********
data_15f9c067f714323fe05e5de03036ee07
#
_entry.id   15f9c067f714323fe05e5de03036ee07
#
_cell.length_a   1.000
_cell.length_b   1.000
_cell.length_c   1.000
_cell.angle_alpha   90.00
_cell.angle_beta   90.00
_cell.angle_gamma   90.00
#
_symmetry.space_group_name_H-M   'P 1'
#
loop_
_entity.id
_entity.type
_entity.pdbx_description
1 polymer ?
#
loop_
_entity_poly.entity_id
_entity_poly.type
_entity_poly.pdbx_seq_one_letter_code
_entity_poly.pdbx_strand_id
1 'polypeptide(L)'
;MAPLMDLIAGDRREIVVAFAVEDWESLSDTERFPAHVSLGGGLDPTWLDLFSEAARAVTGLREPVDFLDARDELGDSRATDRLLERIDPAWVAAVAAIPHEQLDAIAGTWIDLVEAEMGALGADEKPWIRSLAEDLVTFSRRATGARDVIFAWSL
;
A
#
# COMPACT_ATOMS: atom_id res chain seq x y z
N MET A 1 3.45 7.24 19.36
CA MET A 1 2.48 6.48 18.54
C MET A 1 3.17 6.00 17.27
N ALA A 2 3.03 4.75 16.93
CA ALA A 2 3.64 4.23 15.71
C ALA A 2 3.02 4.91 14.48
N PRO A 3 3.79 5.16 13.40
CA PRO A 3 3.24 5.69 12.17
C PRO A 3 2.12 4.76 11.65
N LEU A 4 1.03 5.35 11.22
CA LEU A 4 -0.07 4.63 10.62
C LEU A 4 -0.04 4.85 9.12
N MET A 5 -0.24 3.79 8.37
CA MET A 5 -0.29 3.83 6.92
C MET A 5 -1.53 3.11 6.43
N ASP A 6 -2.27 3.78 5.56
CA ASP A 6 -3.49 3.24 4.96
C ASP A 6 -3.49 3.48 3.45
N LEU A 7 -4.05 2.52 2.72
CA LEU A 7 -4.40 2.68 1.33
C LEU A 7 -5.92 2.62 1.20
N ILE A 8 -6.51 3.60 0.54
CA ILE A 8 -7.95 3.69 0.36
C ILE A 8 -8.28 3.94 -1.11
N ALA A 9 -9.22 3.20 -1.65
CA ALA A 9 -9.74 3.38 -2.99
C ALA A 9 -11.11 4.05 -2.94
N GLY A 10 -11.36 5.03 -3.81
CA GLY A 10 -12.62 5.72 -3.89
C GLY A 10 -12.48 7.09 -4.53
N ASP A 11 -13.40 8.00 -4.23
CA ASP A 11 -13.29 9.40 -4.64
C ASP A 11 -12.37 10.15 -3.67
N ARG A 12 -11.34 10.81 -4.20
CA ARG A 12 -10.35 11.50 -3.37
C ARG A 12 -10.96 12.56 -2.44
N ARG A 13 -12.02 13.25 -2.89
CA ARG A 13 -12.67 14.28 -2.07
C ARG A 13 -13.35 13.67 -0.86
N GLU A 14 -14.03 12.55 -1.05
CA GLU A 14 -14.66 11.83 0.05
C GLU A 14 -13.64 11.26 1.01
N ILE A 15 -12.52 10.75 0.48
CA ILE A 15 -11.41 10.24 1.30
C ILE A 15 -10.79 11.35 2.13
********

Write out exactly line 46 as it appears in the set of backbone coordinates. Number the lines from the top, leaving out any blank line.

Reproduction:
N ASP A 6 -2.27 3.78 5.56